He became more involved in the production side of performing and taught acting to high schoolers after he graduated, even though neither were exactly what he wanted to do. After a few years staying in the Midwest, Brian moved out to New York in 2008 where he restarted his acting and performance career. He enrolled at the prestigious William Esper Studio and started to book commercial and theatre gigs. Then, in 2014, Brian came across Orange is the New Black featuring Laverne Cox.
It was the first time he saw a black trans woman as a series regular character that was based on her experience as a trans woman. “The way they told her story was authentic, truthful, and respectful of the trans experience without sensationalizing it,” he recalls.
Brian, like all of us, had seen the stories of trans individuals told on screen where they focus solely on someone’s medical transition, and most times, dehumanize their story to a trope of trauma and before-and-afters. Seeing Laverne play Sophia was a turning point for him.
“As an artist, I was at a place in my life where I asked myself the question of what unique thing can I bring to the table? What do I want to explore with my work that no one else can do?” he said. Three years later, he was cast in Ava Duvernay’s “Queen Sugar” where he played the role of trans masculine police officer Antoine “Toine” Wilkins. With the help of his on-screen character, Brian publicly came out as transgender that year, though he was already out to his close friends and family for years before that.
When asked what his definition of sexy is, Brian took a pause before he answered. “People who embody their uniqueness are really sexy and attractive to me,” he said. It’s not about aesthetics or fitting conventional beauty standards for him, but more about their connection to their truth. “It comes from an authentic place of love. You just want to snap and clap for them and buy them a drink,” he continued.
Owning your uniqueness might sound obvious today when every television studio is looking for the next underrepresented story hit series, but it wasn’t always this way. Brian grew up with a generation of LGBTQ+ people who had to sacrifice parts of themselves to achieve certain professional goals in their life. He, too, made that decision, and it wasn’t until he saw Laverne as Sophia that he had to question whether that invisibility was doing him any good.
“As an artist, I was at a place in my life where I asked myself the question of what unique thing can I bring to the table? What do I want to explore with my work that no one else can do?”
Toni Morrison once said, “all good art is political” which makes Brian’s career thus far really good art. From being the first trans masculine actor appearing as a series regular on primetime television to being voted one of the sexiest men on TV, he’s focused on increasing visibility and representation for his community. He claims that this most recent title isn’t something he’s particularly worked for, but isn’t that what all creative geniuses say of awards bestowed upon them? Even so, he recognizes that this particular achievement is different from his other firsts because it completely normalizes his identity and experience in the greater context of men. He wasn’t voted sexiest because of his acting work, his trans masculine identity, or his thirst-traps on Instagram, rather it’s a culmination of his entire life’s work thus far.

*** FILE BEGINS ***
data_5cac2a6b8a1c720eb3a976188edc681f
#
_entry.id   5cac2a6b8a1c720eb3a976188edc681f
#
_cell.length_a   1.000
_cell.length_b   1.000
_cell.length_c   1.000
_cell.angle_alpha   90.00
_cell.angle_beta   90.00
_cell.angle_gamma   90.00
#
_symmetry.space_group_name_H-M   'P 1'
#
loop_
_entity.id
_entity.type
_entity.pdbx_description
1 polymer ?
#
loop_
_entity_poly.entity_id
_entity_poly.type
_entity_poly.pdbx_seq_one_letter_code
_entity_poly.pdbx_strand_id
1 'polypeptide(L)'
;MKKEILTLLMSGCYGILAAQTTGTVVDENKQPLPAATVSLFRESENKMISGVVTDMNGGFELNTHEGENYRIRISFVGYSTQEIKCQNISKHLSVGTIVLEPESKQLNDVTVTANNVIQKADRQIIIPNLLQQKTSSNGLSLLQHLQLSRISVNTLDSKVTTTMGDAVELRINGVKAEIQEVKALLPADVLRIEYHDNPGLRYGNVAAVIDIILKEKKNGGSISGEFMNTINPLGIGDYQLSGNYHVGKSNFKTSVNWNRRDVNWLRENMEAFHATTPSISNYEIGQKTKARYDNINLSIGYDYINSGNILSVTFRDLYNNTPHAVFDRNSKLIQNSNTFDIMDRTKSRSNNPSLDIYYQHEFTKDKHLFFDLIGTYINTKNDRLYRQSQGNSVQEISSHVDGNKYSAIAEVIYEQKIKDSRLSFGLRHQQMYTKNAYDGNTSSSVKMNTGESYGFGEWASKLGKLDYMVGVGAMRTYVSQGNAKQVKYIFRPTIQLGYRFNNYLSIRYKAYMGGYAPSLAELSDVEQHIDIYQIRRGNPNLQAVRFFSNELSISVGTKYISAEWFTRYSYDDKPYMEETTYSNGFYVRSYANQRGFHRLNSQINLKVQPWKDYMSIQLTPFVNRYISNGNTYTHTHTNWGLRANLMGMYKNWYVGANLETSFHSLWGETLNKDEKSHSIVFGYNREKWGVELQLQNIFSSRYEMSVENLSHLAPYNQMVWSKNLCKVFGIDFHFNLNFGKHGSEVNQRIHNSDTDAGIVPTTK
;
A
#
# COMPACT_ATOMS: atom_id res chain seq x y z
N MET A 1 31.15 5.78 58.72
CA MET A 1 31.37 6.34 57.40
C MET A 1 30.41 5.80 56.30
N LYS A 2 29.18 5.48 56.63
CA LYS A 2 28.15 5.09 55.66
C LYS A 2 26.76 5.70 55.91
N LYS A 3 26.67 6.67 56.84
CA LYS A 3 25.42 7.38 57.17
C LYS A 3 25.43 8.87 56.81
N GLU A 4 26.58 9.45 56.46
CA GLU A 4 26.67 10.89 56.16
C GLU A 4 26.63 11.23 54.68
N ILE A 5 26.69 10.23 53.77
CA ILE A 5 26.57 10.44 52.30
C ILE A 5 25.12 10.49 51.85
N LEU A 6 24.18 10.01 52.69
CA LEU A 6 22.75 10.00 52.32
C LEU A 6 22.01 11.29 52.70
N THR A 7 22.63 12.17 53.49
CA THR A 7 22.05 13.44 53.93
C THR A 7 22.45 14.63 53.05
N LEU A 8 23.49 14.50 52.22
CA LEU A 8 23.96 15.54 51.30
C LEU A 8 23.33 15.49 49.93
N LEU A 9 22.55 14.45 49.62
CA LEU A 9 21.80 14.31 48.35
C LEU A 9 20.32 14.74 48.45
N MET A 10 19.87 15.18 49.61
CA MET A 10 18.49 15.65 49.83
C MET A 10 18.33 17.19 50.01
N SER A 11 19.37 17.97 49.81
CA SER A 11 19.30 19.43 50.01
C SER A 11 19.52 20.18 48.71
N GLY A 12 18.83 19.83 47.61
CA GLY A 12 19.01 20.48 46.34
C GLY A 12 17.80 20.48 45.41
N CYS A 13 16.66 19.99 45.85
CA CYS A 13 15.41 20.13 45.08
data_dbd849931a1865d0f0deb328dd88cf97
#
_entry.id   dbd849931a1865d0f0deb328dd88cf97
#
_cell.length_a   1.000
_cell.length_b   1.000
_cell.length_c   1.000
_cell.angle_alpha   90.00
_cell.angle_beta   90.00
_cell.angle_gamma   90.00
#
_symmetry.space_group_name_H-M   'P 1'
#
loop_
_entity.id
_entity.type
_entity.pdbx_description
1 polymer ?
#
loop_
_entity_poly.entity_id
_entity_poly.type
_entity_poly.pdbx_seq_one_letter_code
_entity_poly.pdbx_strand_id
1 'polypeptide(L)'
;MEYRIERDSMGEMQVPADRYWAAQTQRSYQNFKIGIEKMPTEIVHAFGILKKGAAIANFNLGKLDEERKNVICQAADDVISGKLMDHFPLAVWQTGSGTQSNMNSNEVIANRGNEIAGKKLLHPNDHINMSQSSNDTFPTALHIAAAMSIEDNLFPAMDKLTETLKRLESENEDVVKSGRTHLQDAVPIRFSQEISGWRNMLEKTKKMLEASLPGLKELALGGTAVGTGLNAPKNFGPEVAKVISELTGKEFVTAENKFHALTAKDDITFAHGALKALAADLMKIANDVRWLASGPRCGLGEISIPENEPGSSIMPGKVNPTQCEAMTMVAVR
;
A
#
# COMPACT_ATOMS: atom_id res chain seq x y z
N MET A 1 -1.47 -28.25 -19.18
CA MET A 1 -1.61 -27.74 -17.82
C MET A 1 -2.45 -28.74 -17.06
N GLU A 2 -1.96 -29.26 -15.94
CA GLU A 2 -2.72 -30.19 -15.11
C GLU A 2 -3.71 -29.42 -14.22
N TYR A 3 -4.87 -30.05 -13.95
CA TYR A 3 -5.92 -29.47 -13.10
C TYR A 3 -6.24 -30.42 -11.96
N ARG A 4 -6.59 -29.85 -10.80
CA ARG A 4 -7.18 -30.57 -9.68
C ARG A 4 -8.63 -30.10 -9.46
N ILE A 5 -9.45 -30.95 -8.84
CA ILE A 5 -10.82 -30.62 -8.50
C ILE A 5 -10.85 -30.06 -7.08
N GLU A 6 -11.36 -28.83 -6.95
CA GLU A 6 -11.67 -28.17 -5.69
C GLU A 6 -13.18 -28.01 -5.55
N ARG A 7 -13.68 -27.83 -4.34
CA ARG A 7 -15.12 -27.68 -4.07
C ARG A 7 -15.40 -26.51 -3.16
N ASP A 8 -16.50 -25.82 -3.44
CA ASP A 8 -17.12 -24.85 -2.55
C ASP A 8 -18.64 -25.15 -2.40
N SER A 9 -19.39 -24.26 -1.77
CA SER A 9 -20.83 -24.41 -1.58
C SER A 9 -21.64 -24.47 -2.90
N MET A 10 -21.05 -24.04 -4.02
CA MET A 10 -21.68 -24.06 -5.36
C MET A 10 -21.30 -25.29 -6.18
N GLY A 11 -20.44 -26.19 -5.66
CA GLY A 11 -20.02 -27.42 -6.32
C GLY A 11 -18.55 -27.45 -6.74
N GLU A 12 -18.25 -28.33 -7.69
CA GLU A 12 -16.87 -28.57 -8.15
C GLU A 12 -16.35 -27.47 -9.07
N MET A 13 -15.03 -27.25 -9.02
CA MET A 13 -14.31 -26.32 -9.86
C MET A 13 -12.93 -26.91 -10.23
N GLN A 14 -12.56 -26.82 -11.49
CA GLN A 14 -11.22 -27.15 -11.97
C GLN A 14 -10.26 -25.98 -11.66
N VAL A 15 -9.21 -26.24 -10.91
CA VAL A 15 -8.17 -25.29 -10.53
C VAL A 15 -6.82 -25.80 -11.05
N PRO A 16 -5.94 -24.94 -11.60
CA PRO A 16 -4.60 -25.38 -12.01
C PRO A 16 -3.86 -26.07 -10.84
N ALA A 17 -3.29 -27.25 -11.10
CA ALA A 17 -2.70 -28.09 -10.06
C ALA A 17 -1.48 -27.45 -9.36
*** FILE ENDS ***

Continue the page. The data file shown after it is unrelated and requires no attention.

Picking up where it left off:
This Trans Awareness Week, Brian is reflecting on his journey to this present moment and how much society has changed. He keeps a stack of journals from when he was a young man and revisits those entries from when he was in a darker place in his life.
“I reconnect with those moments of resilience. It took a lot of strength to go through that isolated time, and I feel like I can endure all the things that come with my visibility now,” he shared.
If you had told 18-year old Brian where and who he’d be in twenty years, he probably would’ve laughed in disbelief. In those moments of struggle in his early days, he would close his eyes and ask himself what kind of man he wanted to be? “That has been my keystone in life,” he said.
Now, with all the professional training and confidence he’s built for himself, the image he’s had in his head finally matches what’s reflected on the outside. He’s a successful actor, advocate, role model just as much as he’s a husband, dog dad, and boxer.
“Your uniqueness can be celebrated without erasing everything else about you,” he says.
It’s been three years since moving out to Los Angeles and he finally was able to convince his wife, a native New Yorker, to move out west. It’s been harder for her because she doesn’t drive, he says. but the couple is making it work with T’challa, their Chihuahua-Pug mix. Brian hopes to one day work with Denzel Washington and bring more attention to untold stories about Black men, trans men, and the issues affecting his community. He recognizes the privilege he has being masculine and relatively binary and wants to use that to open the door and let his trans and gender non-conforming siblings in and speak for themselves.
“That’s where my advocacy work meets my artistry,” he says. Brian is not a legislator or an expert on the law, and he’s tried community organizing but “ [he’s] not good at it.” His art and public visibility are two strengths he can use to build a world where he’s not the only one to be “the first” to make space for his community.
Photo credit: Billy Smalls